Saving New Zealand’s Prehistoric Giant Wētā

New Zealand is rich in wildlife and, because of its isolation, there are hundreds of plants and animals that evolved here that cannot be found anywhere else. The country’s giant wētā (wētā punga) managed to outlive the dinosaurs, but now these big insects are on the brink of extinction.

In a bid to save the species, the Auckland Zoo has launched a set of projects – including an interactive exhibition to inform and excite the next generation about the wētā, one of the world’s heaviest insects that can weigh up to 70g.

“They are fascinating and people just dismiss them. But not only that, they’re really, really important for the environment. I mean, it’s how everything works together, and without insects, we wouldn’t be here,” says Kirsty Macfarlane, a guide at the Auckland Zoo Learning Centre, who strongly believes in the importance of raising awareness among children.

“They’re the future, right? So, they’re the ones who are going to have be helping to keep insects safe and to stop them from becoming endangered. If they can really connect with insects at that young age and fall in love with them, I guess, then that will be great for our future,” she says.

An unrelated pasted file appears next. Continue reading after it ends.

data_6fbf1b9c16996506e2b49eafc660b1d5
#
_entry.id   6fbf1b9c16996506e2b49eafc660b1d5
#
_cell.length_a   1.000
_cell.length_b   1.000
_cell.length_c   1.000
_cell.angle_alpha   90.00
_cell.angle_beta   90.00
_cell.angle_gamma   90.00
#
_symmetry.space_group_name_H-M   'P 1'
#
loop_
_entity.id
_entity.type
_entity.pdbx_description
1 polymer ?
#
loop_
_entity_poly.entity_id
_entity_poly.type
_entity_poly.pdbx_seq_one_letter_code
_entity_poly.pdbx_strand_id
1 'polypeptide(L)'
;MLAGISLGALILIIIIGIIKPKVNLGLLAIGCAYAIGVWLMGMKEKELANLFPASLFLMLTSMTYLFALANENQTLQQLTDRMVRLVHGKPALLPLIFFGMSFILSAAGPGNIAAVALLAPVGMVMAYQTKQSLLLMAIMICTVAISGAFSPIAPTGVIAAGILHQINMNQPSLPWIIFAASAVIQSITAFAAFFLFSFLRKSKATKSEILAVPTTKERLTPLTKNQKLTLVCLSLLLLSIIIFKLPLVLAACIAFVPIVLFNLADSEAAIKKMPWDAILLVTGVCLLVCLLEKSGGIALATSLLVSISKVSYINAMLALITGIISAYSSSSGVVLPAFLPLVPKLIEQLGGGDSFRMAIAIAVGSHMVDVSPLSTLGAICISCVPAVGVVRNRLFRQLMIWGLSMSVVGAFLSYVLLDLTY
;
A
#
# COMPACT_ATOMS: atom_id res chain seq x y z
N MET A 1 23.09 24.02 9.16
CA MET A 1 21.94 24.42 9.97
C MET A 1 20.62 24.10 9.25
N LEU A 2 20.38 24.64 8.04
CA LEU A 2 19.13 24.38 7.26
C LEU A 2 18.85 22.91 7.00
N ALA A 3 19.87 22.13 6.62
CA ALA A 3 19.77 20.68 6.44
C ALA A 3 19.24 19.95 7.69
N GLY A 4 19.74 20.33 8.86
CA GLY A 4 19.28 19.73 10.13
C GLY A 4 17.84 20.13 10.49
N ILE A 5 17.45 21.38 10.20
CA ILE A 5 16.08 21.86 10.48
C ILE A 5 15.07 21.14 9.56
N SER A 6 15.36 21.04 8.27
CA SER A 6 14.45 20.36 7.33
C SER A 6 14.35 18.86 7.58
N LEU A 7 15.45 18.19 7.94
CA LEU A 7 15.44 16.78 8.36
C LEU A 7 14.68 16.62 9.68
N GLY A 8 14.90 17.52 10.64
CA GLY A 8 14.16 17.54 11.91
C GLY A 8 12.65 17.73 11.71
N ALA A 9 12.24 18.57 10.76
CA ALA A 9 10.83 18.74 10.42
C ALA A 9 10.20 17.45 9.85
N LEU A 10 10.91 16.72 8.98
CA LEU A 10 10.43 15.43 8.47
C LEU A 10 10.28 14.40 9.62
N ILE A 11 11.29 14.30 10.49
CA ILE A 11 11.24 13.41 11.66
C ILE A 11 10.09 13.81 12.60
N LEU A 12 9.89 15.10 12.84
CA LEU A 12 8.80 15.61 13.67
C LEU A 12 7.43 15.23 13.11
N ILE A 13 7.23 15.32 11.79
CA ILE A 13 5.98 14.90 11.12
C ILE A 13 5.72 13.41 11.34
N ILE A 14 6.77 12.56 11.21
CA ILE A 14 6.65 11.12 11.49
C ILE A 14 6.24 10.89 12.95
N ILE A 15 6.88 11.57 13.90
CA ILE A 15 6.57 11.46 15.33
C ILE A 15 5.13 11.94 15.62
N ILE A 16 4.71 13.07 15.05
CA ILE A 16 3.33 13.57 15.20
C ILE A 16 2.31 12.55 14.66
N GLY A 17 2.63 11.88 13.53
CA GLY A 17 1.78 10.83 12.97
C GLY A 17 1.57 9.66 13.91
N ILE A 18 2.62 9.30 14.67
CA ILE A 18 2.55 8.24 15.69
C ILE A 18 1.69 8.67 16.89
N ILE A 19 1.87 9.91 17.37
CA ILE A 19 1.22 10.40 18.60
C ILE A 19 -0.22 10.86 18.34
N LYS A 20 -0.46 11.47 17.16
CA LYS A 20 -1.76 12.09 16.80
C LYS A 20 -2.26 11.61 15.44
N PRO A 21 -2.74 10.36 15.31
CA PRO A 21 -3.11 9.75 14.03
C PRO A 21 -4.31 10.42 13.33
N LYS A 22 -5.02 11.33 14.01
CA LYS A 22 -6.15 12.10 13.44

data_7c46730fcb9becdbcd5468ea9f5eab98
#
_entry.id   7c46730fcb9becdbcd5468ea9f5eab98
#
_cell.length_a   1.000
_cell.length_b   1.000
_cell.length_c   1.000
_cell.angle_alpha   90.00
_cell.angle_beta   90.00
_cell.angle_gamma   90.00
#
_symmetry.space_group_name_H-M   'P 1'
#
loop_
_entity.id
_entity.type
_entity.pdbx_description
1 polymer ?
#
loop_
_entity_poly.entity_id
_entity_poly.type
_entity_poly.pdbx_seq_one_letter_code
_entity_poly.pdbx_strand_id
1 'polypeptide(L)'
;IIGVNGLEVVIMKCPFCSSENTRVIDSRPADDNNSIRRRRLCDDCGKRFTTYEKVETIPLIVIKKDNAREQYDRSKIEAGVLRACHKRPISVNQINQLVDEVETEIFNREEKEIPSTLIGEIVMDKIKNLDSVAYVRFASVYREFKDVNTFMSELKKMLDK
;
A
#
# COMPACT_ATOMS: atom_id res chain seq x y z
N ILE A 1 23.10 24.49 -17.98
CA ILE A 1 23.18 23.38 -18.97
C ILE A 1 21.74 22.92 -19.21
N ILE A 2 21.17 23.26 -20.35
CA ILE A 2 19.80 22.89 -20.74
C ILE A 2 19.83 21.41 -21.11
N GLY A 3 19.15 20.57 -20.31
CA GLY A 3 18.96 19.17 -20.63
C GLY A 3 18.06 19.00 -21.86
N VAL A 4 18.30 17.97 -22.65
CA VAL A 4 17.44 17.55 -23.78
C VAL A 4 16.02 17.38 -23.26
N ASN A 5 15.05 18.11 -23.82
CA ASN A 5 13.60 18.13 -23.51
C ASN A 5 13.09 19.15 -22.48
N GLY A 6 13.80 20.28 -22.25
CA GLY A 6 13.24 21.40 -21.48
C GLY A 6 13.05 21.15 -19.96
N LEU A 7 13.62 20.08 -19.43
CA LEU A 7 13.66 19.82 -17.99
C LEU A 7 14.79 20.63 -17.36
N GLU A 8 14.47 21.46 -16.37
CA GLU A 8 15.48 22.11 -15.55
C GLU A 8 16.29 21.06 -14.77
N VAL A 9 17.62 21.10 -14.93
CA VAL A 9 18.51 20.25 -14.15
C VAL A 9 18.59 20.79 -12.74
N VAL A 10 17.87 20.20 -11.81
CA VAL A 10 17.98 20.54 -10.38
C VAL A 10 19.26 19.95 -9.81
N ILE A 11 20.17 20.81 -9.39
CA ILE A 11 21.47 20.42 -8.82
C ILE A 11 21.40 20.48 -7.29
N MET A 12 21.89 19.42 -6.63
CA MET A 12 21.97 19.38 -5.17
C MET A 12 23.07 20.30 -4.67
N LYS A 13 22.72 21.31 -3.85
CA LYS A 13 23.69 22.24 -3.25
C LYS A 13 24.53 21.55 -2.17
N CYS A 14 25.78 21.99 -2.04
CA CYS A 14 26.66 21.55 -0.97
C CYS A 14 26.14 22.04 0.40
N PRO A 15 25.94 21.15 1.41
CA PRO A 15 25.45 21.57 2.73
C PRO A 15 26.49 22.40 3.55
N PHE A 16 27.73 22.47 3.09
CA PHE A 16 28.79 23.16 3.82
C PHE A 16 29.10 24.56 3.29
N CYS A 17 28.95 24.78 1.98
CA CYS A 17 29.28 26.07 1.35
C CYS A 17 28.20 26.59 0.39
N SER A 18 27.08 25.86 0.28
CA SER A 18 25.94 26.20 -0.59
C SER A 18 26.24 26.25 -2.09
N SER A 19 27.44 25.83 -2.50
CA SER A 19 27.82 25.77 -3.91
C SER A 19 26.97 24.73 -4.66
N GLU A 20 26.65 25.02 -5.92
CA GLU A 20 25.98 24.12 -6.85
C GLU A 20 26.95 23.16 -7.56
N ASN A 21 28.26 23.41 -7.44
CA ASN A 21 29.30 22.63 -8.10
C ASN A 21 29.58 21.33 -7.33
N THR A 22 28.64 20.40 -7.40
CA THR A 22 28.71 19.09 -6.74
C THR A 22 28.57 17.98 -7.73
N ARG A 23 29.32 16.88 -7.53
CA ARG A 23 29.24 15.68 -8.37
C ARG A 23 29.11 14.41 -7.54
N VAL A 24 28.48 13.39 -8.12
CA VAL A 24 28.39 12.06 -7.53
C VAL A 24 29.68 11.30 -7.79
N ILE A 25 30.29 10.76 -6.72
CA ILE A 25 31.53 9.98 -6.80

The Auckland Zoo is also participating in a wētā punga breeding programme – one of the world’s only industrialised insect conservation programmes, providing the optimum light and temperature conditions for wētā”

“Once they’ve got a bit of size on them, they’re a little bit more robust, they’ve got fewer predators [and] then they’re safe to go out into the wild,” says Ben Goodwin, an entomologist at Auckland Zoo’s wētā breeding programme.

The programme started in 2012 with only 12 wētā. Since then, over 3500 insects have been released onto a few key islands which still provide the ideal conditions for them to flourish.

Original article by Aljazeera, June 15, 2018.

Tags: Aljazeera  Auckland  Auckland Zoo  Ben Goodwin  Kirsty Macfarlane  wētā punga  

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